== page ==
In short, in the name of Tibetan unity (and his absolute political and spiritual power), the Dalai Lama is seeking to gather all Tibetan Buddhists into his Ri-me movement, thereby eroding and ultimately eliminating the distinct identities of the different schools of Tibetan Buddhism. Dorje Shugden practitioners have no problem with Tibetan unity, but they do not believe it can (or should) be attained by sacrificing the centuries-old traditions of Tibetan Buddhism, in their case the Gelugpa school, as distinct entities.

Journalists so far have not become aware of what is taking place within the Tibetan community while the rest of the world is focused on the negotiations of the Dalai Lama with the Chinese during the Olympics. However, despite severe social, economic and political consequences, a few brave individuals are speaking up and calling the world's attention to what is going on. They are not doing so to undermine the Dalai Lama at this critical time, rather they believe a Free Tibet is not enough, it has to be a Tibet that is free - free for all to practice according to their faith.

The Dalai Lama smiles and talks of religious tolerance on the world stage.


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Re: A little balance
« Reply #16 on: August 24, 2013, 09:34:30 PM »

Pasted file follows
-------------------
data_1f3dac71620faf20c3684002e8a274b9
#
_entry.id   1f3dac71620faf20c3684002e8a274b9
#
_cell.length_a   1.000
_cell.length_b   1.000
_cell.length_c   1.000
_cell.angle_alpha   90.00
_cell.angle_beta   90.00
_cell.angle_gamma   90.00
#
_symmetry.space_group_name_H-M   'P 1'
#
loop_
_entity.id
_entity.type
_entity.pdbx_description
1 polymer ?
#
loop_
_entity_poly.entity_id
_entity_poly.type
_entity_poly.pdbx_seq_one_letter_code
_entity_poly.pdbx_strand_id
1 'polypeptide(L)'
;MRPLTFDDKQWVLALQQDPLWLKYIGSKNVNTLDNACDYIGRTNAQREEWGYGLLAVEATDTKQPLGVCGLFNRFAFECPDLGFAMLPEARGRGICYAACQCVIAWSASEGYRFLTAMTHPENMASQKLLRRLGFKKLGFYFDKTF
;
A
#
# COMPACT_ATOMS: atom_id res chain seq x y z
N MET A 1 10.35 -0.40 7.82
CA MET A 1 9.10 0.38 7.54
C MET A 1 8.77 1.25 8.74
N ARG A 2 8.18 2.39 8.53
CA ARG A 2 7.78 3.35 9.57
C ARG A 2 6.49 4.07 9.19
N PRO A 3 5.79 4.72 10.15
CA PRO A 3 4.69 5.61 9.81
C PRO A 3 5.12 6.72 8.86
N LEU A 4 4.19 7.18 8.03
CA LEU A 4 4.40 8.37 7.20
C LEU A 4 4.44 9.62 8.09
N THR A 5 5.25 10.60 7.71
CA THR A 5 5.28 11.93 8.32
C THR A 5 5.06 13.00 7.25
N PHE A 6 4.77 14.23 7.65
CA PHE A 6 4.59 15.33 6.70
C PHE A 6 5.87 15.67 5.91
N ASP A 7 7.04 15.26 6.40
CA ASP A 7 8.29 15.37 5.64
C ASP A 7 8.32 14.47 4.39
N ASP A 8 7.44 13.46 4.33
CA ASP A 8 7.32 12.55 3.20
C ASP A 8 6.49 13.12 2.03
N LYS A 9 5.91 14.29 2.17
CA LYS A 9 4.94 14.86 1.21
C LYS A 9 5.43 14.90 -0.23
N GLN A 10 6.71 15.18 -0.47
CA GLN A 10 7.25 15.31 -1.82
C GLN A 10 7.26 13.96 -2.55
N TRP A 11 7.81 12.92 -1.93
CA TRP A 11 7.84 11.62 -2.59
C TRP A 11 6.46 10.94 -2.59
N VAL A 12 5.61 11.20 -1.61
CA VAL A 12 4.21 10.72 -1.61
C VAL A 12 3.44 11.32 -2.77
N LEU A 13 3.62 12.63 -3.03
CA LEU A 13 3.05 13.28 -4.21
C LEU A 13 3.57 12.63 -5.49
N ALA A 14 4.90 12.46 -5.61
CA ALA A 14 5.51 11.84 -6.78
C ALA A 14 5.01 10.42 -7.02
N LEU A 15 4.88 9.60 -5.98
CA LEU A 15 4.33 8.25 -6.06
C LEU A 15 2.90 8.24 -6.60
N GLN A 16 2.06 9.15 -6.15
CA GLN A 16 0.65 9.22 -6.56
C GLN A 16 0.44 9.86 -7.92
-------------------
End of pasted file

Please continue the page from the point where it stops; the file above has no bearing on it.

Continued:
Very good point.

Whatever people want to say, the ban hurts us practitioners now temporarily. But it brings Dorje Shugden much bigger onto the world platform. If it wasn't for the ban, he would not be the most well known Tibetan deity in the world today.

Why does Dalai Lama still meet up with the current Trijang Rinpoche although Trijang Rinpoche continues to practice Dorje Shugden? If Dorje Shugden is a demon, there would be no excepts to the rule. The whole world cannot practice Dorje Shugden, but Trijang Rinpoche can. It's like the the pope saying, the whole world cannot pray to Satan, but Archbishop Tutu can. If mother teresa or anyone else opens churches to satan and encourages others to do so, I will not meet them. But If Tutu does the same, it's ok with me. Do come and meet me.

That gives you a clear and concise indication of what Dalai Lama is doing. That is a 'crack' in the Dalai Lama's true intent. He is spreading Dorje Shugden out into the whole world. He is working together with Dorje Shugden to make things bigger. Dorje Shugden has become bigger and we will make him grow together with the famous and much needed great tulkus that have incarnated again to continue their good works from previous incarnations.


Thank you TK. Fully agree with you.
When I first know about the ban and the controversy, I am very confused and disturbed. I cannot understand why an emanation of Cherenzig would ban Dorje Shugden and causing so many harms and sufferings on the Dorje Shugden practitioners. After going through articles in, I started to see the other point of view that this is for a bigger picture.

Thank you wisdombeing for sharing tk's commentary "". Very logical!

I pray for the ban to be lifted soonest and all will be able to openly receive the blessings and protections from Lord Dorje Shugden.